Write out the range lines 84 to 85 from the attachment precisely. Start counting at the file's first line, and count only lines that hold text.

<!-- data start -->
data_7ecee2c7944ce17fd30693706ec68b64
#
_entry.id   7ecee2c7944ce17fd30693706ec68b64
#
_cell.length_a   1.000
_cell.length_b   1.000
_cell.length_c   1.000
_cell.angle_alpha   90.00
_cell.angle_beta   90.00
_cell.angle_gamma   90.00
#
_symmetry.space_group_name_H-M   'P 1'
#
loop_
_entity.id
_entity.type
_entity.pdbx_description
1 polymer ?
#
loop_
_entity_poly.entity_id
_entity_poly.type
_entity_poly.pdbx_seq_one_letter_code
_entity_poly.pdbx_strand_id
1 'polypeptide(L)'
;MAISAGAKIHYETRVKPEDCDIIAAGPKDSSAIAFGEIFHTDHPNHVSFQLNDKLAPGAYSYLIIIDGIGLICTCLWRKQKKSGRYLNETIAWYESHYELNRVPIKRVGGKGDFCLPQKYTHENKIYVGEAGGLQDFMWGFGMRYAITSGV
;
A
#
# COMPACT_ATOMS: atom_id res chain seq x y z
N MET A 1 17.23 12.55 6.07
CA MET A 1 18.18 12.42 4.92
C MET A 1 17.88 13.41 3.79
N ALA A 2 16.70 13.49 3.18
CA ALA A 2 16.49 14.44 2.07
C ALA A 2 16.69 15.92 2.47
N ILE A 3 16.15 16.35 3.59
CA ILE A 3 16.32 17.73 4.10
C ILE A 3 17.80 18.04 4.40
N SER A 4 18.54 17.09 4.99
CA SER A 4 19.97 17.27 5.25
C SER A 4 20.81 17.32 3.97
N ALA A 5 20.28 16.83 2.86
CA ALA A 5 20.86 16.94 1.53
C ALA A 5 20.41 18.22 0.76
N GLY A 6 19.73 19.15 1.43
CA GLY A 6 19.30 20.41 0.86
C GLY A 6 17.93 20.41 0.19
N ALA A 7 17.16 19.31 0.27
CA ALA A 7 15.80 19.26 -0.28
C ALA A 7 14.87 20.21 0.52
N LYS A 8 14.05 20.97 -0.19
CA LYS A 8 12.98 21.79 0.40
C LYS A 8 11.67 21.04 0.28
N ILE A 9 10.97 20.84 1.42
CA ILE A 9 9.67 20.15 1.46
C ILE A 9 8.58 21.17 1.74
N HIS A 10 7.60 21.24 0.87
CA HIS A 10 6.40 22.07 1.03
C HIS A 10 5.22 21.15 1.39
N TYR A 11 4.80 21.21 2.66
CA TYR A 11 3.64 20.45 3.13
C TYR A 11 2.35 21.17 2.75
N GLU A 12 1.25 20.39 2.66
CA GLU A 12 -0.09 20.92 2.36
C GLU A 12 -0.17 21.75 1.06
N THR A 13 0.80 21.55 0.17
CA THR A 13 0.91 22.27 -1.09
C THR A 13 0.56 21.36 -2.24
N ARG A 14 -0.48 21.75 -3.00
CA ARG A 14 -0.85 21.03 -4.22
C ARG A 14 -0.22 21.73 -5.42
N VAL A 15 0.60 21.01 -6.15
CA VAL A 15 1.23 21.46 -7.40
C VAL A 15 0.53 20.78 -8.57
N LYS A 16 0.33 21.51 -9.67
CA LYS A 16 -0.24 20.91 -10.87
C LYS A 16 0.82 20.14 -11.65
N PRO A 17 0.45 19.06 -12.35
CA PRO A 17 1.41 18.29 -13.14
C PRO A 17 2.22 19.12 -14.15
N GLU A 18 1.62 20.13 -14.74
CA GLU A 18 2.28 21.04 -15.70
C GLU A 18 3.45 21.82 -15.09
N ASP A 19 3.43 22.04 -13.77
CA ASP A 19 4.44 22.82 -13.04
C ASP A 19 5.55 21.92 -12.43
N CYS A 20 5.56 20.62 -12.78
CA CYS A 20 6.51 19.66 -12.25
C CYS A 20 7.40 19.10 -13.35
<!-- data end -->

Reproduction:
C GLU A 18 3.45 21.82 -15.09
N ASP A 19 3.43 22.04 -13.77